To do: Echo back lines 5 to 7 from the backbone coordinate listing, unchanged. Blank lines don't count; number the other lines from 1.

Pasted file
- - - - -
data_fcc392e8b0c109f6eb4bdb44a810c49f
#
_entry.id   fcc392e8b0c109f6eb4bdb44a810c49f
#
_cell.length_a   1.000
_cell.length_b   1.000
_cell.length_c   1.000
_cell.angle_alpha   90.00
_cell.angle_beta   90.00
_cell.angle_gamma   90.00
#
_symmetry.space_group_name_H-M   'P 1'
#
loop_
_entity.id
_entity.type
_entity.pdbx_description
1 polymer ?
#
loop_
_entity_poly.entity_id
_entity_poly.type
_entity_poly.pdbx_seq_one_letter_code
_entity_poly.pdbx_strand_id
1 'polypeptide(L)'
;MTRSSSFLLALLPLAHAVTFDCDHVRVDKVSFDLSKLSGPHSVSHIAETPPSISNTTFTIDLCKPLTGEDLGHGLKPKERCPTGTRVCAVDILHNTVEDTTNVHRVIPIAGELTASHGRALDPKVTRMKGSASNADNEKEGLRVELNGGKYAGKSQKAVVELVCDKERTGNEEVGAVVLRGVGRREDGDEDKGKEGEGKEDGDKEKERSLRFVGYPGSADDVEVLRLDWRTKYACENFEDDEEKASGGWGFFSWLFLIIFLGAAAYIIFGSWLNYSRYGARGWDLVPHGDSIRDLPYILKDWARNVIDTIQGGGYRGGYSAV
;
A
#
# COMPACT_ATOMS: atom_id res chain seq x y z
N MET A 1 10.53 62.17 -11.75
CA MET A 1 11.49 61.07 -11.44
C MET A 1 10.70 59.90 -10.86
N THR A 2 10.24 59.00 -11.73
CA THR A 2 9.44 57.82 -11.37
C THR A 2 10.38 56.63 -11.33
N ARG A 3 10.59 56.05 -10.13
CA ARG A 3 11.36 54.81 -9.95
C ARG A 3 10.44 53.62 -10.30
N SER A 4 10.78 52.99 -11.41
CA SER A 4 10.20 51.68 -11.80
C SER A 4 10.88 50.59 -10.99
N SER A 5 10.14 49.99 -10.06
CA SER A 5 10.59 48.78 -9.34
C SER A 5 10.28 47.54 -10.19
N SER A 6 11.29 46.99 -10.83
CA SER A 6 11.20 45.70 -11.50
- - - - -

_cell.length_a   1.000
_cell.length_b   1.000
_cell.length_c   1.000